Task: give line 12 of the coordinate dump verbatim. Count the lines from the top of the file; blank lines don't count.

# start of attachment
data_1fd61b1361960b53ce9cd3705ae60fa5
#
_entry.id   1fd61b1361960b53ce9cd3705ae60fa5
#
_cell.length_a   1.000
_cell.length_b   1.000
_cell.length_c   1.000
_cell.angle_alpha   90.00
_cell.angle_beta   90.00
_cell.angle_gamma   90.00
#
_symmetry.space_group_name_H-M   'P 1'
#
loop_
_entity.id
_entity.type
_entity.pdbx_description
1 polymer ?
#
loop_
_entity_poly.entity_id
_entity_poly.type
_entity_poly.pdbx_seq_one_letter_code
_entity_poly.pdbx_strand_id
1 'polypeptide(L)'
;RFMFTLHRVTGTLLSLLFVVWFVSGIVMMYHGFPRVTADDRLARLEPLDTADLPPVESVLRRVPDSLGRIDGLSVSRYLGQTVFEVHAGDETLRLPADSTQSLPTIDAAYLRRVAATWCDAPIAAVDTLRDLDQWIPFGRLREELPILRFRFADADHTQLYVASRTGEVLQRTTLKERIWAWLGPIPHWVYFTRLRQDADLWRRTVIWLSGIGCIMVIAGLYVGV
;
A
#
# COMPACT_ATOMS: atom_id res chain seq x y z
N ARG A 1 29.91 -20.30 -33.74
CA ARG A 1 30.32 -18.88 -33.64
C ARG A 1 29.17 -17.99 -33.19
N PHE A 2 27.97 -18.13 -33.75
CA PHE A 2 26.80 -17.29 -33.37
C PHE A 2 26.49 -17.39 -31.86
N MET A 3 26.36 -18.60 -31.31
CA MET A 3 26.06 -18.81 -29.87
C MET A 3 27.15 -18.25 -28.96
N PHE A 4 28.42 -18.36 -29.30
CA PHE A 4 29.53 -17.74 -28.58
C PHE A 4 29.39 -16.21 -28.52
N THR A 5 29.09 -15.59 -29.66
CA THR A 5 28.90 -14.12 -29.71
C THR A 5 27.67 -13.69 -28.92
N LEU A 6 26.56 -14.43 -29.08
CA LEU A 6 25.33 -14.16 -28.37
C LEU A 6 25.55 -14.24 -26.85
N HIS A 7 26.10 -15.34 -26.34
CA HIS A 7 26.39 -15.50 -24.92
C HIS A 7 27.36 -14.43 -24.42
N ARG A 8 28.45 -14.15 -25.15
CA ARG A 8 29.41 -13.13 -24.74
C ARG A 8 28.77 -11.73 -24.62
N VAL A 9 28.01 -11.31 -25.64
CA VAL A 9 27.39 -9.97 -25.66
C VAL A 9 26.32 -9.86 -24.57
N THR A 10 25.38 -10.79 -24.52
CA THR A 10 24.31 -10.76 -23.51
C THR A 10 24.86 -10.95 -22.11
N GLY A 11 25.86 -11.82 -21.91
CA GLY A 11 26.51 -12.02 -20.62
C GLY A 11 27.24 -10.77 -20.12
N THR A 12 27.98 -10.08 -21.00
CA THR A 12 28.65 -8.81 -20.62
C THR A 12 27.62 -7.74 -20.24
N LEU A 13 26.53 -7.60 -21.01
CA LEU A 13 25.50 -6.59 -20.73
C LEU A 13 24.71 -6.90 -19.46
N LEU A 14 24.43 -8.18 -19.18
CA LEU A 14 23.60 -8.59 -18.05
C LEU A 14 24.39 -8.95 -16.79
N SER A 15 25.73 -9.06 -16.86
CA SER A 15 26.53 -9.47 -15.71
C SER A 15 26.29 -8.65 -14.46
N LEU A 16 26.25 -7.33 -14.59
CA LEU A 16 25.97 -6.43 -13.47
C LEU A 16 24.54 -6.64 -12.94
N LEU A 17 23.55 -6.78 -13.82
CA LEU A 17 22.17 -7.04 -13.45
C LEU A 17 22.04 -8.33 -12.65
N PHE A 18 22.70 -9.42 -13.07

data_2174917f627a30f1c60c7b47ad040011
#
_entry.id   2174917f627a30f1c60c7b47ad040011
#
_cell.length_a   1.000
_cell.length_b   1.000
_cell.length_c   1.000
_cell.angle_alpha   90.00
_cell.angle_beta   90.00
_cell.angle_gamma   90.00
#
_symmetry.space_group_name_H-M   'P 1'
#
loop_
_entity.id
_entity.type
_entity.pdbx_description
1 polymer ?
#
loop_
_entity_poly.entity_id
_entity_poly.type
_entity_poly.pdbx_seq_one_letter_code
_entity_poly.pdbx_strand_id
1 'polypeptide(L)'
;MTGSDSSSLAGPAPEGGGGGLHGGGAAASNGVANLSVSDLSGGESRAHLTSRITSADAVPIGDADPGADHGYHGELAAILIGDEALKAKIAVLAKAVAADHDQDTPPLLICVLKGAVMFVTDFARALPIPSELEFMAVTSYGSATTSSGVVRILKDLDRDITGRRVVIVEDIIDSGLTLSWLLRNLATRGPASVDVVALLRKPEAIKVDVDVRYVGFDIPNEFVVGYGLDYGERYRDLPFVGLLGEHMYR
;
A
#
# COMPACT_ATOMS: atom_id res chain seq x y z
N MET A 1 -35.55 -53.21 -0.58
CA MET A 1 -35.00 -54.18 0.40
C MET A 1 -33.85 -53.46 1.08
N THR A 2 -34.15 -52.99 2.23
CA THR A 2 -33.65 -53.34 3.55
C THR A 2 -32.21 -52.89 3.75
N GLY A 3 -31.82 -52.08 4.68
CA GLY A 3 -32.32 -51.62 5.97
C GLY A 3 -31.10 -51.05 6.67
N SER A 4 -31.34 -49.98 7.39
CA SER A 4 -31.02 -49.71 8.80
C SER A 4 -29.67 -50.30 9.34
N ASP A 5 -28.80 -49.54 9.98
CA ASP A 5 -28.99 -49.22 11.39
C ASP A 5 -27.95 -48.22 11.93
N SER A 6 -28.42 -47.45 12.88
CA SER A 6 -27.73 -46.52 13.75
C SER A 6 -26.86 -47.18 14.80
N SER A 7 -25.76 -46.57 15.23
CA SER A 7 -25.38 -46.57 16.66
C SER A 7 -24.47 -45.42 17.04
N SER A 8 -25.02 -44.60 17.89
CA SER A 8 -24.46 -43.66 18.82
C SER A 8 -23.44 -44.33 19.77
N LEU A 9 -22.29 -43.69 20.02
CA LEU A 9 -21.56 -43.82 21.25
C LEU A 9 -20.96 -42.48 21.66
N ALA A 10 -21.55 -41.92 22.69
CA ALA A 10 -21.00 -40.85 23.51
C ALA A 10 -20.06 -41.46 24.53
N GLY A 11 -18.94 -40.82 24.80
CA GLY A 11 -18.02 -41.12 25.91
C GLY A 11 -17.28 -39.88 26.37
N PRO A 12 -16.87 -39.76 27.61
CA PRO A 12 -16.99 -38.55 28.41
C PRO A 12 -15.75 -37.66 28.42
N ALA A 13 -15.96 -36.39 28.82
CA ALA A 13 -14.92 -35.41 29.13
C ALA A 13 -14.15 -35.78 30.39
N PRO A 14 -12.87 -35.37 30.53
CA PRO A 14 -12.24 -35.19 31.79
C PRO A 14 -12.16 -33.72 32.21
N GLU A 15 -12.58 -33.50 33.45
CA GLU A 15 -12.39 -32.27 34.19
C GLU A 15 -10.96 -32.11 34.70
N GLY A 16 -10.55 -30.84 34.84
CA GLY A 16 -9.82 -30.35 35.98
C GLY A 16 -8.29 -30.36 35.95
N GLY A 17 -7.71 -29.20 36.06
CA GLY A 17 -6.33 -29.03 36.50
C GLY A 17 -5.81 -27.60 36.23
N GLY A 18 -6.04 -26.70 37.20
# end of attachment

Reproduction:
_symmetry.space_group_name_H-M   'P 1'